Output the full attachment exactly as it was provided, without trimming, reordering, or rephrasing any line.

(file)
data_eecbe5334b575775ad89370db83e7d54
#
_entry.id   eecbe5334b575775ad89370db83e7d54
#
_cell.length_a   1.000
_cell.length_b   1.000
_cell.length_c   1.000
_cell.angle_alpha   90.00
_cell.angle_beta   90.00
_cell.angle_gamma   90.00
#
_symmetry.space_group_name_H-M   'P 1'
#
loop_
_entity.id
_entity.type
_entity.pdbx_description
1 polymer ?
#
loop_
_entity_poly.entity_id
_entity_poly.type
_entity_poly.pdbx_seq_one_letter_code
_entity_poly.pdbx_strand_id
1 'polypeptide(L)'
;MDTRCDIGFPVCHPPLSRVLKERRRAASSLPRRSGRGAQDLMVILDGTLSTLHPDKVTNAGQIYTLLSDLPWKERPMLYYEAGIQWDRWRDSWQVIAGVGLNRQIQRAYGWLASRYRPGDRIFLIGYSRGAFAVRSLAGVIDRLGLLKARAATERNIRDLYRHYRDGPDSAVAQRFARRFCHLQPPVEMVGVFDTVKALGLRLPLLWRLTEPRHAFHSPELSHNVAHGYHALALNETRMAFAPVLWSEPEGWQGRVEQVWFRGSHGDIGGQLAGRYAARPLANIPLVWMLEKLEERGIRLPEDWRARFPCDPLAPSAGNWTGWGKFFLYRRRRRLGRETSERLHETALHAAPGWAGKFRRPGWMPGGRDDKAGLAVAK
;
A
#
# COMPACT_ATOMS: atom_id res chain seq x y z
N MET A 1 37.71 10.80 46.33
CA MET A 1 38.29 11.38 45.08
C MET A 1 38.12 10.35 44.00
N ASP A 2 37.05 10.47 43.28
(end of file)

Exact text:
data_eecbe5334b575775ad89370db83e7d54
#
_entry.id   eecbe5334b575775ad89370db83e7d54
#
_cell.length_a   1.000
_cell.length_b   1.000
_cell.length_c   1.000
_cell.angle_alpha   90.00
_cell.angle_beta   90.00
_cell.angle_gamma   90.00
#
_symmetry.space_group_name_H-M   'P 1'
#
loop_
_entity.id
_entity.type
_entity.pdbx_description
1 polymer ?
#
loop_
_entity_poly.entity_id
_entity_poly.type
_entity_poly.pdbx_seq_one_letter_code
_entity_poly.pdbx_strand_id
1 'polypeptide(L)'
;MDTRCDIGFPVCHPPLSRVLKERRRAASSLPRRSGRGAQDLMVILDGTLSTLHPDKVTNAGQIYTLLSDLPWKERPMLYYEAGIQWDRWRDSWQVIAGVGLNRQIQRAYGWLASRYRPGDRIFLIGYSRGAFAVRSLAGVIDRLGLLKARAATERNIRDLYRHYRDGPDSAVAQRFARRFCHLQPPVEMVGVFDTVKALGLRLPLLWRLTEPRHAFHSPELSHNVAHGYHALALNETRMAFAPVLWSEPEGWQGRVEQVWFRGSHGDIGGQLAGRYAARPLANIPLVWMLEKLEERGIRLPEDWRARFPCDPLAPSAGNWTGWGKFFLYRRRRRLGRETSERLHETALHAAPGWAGKFRRPGWMPGGRDDKAGLAVAK
;
A
#
# COMPACT_ATOMS: atom_id res chain seq x y z
N MET A 1 37.71 10.80 46.33
CA MET A 1 38.29 11.38 45.08
C MET A 1 38.12 10.35 44.00
N ASP A 2 37.05 10.47 43.28